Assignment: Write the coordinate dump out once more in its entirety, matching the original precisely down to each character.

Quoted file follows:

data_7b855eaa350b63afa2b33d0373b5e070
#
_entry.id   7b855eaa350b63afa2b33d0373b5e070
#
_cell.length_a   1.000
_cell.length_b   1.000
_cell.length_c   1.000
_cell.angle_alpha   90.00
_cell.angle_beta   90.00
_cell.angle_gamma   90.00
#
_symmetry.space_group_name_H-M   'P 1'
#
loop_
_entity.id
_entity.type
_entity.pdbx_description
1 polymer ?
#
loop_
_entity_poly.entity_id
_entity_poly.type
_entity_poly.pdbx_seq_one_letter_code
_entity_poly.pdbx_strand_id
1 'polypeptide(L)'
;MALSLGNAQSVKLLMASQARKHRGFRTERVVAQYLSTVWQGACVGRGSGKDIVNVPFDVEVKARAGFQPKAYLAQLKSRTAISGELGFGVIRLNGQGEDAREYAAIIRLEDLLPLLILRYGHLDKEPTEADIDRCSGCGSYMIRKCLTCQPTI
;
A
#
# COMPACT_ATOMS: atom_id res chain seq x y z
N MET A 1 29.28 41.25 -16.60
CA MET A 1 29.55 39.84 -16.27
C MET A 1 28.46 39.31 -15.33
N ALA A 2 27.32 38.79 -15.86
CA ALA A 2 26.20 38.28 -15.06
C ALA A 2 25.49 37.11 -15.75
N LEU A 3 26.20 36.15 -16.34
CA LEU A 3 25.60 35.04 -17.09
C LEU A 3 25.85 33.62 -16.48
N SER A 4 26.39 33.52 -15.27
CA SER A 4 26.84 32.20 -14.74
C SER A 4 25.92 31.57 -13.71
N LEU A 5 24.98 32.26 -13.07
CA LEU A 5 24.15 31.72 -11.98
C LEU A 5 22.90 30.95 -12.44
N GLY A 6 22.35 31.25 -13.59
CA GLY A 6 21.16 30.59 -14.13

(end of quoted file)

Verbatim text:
data_7b855eaa350b63afa2b33d0373b5e070
#
_entry.id   7b855eaa350b63afa2b33d0373b5e070
#
_cell.length_a   1.000
_cell.length_b   1.000
_cell.length_c   1.000
_cell.angle_alpha   90.00
_cell.angle_beta   90.00
_cell.angle_gamma   90.00
#
_symmetry.space_group_name_H-M   'P 1'
#
loop_
_entity.id
_entity.type
_entity.pdbx_description
1 polymer ?
#
loop_
_entity_poly.entity_id
_entity_poly.type
_entity_poly.pdbx_seq_one_letter_code
_entity_poly.pdbx_strand_id
1 'polypeptide(L)'
;MALSLGNAQSVKLLMASQARKHRGFRTERVVAQYLSTVWQGACVGRGSGKDIVNVPFDVEVKARAGFQPKAYLAQLKSRTAISGELGFGVIRLNGQGEDAREYAAIIRLEDLLPLLILRYGHLDKEPTEADIDRCSGCGSYMIRKCLTCQPTI
;
A
#
# COMPACT_ATOMS: atom_id res chain seq x y z
N MET A 1 29.28 41.25 -16.60
CA MET A 1 29.55 39.84 -16.27
C MET A 1 28.46 39.31 -15.33
N ALA A 2 27.32 38.79 -15.86
CA ALA A 2 26.20 38.28 -15.06
C ALA A 2 25.49 37.11 -15.75
N LEU A 3 26.20 36.15 -16.34
CA LEU A 3 25.60 35.04 -17.09
C LEU A 3 25.85 33.62 -16.48
N SER A 4 26.39 33.52 -15.27
CA SER A 4 26.84 32.20 -14.74
C SER A 4 25.92 31.57 -13.71
N LEU A 5 24.98 32.26 -13.07
CA LEU A 5 24.15 31.72 -11.98
C LEU A 5 22.90 30.95 -12.44
N GLY A 6 22.35 31.25 -13.59
CA GLY A 6 21.16 30.59 -14.13